My wife is not a Sex and the City (non-affiliate link) fan. And in the honor of full disclosure, I cannot tell you how happy that makes me. The craze of Carrie, Samantha, Charlotte and Miranda is one that never entered my home, but that doesn’t mean I know nothing about it. Recently I read this report about how Carrie has switched from Apple computers to HP in the new film and outside of contractual obligations, I can’t even begin to tell you why.
I am an Apple fan. There, I said it.
I have had my iBook G4 for 5 years and have had no problems with it. I love my iPod, I want nothing more than to own an iPad, and my wife recently bought a 17″ Macbook Pro for when she starts at Nossi College of Art and Design in the Fall. I am not an affiliate for Apple, simply a fan, and so far this post seems like it has nothing to do with marketing or promoting your brand, but I’m getting there. I want to tell you about the experience we had buying my wife’s new laptop and why it is SO FREAKING IMPORTANT for you or your sales force to act like they give a rat’s ass about your customers.
We’ve all met them: salesmen who seem to scream, “I work on commission.” My wife and I shopped around and on a recommendation went to an authorized re-seller or Apple wares who shall remain nameless (although it rhymes with Schmakauthority). When we got there, we walked around for maybe 10 minutes before someone approached us, even though the store was practically empty. When the salesman finally came up, he did listen to what we wanted and then seemed to take the sale from there. He did no investigating about the Nossi discount we were told to ask about besides asking another worker standing hear him who had “worked there longer” and then immediately began recommending additional products to purchase along with our $2,000 computer. So far, all pretty run-of-the-mills sales. When we began telling him to put the additional items back, he argued with us and basically called us irresponsible until he realized we were seriously not going to also purchase the $500 of additional equipment. At this point we were aggravated and just wanted to purchase the computer and leave. Well, he didn’t have the computer in stock (not his fault in the slightest), but to compensate, he tried to get us to pay for it anyway with him and pick it up later this week. When we told him we weren’t interested in that option and were on our way out the door, THEN he told us that ordering it offline might be a better option because we would receive it quicker and save more money. Long story short, we drove 10 minutes down the street to the Apple Store and bought the computer, a printer and Microsoft Office from a salesman who actually gave a crap named Owen and walked out with everything that day.
I know that’s a long story, but what does it have to do with your business or brand? Make sure your customers feel like you care about them. That’s why listening is so important. Listening should always be your first step into any marketing area because people know when you don’t care. The Internet has changed many things and the area of consumer trust is no different.
Companies in Glass Houses…
The need for transparency within an organization has never been higher. With the amount of online chatter and fact-finding, it is almost impossible to lie or trick your consumers into believing only what you want them to believe. Whole Foods learned that lesson when their CEO pretended to be a regular Joe-Schmo online while Redfin learned the benefits on being totally honest online. One company got raked through the media for devious actions while the other garnered respect throughout the online community and was pulled from the brink of bankruptcy, I’ll let you guess which is which.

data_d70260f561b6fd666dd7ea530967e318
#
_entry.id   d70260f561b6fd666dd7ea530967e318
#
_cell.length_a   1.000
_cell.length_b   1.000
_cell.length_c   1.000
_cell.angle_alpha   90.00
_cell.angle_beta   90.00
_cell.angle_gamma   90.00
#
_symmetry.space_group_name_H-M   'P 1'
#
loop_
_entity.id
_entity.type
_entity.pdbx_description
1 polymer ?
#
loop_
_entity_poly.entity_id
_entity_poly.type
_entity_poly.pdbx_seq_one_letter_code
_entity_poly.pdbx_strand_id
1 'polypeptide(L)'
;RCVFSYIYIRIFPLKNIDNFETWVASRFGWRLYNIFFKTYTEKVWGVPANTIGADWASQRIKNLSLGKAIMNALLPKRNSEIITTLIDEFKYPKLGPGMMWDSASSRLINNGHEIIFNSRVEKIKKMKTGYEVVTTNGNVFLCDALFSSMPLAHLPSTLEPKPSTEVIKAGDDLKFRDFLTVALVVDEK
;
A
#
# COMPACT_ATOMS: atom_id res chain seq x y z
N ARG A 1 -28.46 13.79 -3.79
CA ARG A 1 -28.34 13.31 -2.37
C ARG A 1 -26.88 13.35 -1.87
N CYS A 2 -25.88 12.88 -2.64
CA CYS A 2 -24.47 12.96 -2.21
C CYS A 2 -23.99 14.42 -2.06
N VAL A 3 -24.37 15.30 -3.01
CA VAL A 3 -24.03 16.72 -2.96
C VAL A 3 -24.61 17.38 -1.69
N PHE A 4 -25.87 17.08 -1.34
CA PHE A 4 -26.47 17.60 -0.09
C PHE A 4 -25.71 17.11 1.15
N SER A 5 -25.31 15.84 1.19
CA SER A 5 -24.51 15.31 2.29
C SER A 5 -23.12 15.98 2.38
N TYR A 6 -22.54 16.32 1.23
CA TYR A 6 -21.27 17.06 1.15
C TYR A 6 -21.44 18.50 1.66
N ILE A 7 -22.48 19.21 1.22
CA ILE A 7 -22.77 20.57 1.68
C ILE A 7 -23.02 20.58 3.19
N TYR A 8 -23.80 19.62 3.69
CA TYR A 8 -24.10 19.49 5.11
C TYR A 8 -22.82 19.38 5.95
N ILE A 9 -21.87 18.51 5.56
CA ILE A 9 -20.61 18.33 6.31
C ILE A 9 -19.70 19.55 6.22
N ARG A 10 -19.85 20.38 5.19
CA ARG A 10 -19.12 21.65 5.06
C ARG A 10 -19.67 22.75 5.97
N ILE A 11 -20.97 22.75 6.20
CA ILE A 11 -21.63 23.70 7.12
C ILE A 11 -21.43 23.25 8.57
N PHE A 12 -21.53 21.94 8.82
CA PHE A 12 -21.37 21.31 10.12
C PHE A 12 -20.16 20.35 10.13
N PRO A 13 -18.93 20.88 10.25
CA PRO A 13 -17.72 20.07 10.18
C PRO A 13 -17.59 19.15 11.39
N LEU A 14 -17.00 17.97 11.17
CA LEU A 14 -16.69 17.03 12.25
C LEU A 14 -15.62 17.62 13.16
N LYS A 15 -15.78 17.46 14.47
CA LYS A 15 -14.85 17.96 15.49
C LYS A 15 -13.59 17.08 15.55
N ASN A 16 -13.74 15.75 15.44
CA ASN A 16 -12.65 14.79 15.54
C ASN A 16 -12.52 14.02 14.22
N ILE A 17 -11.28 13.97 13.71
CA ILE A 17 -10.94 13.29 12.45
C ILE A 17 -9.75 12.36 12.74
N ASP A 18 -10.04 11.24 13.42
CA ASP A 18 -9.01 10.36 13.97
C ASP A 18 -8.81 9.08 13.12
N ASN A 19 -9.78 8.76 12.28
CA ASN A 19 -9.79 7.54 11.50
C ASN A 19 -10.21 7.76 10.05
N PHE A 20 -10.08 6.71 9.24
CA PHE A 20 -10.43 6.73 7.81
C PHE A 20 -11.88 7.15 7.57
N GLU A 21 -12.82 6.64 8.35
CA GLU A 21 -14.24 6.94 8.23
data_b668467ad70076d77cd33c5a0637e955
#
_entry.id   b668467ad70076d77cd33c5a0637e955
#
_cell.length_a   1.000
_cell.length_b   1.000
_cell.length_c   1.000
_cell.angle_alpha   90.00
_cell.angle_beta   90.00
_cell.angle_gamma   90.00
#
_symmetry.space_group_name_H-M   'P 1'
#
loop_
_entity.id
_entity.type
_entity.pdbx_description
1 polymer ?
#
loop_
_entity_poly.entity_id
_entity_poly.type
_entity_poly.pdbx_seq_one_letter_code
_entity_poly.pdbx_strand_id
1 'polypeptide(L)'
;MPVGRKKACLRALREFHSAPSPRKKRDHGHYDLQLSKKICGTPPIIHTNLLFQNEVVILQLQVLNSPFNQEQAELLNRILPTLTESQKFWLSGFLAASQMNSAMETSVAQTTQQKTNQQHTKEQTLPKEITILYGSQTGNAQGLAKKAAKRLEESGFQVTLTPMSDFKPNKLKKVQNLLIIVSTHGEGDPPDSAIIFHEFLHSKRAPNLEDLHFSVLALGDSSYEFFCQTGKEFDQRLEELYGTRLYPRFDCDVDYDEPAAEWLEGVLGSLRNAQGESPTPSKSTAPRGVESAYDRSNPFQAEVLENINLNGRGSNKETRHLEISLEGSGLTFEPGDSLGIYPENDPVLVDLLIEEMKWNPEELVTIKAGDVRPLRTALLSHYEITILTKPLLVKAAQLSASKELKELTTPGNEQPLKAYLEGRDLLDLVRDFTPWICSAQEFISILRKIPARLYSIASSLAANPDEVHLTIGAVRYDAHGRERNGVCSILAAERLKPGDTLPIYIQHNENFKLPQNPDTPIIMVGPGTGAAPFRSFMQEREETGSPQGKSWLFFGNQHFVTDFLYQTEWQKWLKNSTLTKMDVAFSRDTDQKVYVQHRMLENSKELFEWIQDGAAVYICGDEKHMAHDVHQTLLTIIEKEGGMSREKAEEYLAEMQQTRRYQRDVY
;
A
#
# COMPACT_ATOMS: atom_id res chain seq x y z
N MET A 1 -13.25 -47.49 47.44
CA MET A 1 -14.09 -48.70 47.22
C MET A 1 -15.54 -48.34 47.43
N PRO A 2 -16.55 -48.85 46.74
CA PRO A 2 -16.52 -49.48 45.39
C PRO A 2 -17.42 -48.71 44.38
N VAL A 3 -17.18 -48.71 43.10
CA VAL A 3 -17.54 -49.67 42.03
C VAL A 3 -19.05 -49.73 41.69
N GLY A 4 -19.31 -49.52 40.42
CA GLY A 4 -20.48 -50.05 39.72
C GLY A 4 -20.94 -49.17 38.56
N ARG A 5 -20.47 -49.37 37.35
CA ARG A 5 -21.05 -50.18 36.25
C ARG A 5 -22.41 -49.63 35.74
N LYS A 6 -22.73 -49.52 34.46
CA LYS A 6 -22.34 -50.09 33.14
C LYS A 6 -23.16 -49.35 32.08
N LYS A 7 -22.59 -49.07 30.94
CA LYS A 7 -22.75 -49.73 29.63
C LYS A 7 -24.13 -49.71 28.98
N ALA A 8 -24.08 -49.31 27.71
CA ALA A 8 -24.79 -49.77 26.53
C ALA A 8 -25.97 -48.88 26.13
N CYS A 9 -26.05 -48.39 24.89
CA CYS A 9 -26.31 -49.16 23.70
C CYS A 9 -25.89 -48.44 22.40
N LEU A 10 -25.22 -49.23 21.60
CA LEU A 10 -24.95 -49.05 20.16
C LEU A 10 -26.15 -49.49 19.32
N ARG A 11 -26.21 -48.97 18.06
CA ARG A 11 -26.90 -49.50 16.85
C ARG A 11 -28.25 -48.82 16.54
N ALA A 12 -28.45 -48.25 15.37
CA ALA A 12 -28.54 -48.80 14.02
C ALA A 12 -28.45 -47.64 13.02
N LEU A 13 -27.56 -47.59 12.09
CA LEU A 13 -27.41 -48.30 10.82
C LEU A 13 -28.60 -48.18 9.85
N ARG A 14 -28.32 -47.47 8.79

If a Company Says Nothing in the Woods…
On the other side of the coin, if you have no online presence and there is no one to stick up for you or answer your customers’ concerns it makes you seem uncaring and disconnected. Comcast’s Frank Eliason (@comcastcares) was one of the first to create a Twitter Customer Service engine to help their customers who needed answers quickly. Read the case study here. Pretty amazing stuff.
It’s not longer good enough to “be there” and sell stuff to customers. Run-of-the-mill sales tactics (i.e. “assuming the sale”, “bait and switch”, “owning the conversation” etc.) don’t cut it anymore because people are better at smelling bullshit. The principles of marketing (product, price, place and promotion) still have a place and should always be built into the core of your strategies, but I’d like to add a P if you would let me:
I mean this in every sense of the word. Whether you are strictly online or you have brick-and-mortar locations, be present. Make sure you are really there for your customers physically and mentally and not simply there for yourself. Listen, care and think about what is best for the individual(s) you are with (and don’t only care once you know the sale is dead).
I think if organizations tried a little more to be Trust Agents and a little less to be “good salesmen,” more relationships could be built and both sides would see more benefit from those relationships.
Or maybe I’m completely wrong. Maybe we like to be bullied into sales or tricked by the Weapons of Influence (as coined by Robert B. Cialdini, Ph.D. in his book Influence), maybe the world would be a better place if others decided what was best for us. I’ll bet that’s what you want, right?
Let me just wrap that up for you. You can meet me at the counter to pay.
(P.S. – I am not an affiliate marketer with Borders, Apple, Amazon or any other store/brand. The products and stores I talk about are strictly ones I feel something for one way or the other. If my circumstances change and I DO become an affiliate marketer for any of them, I will be sure to let you know.)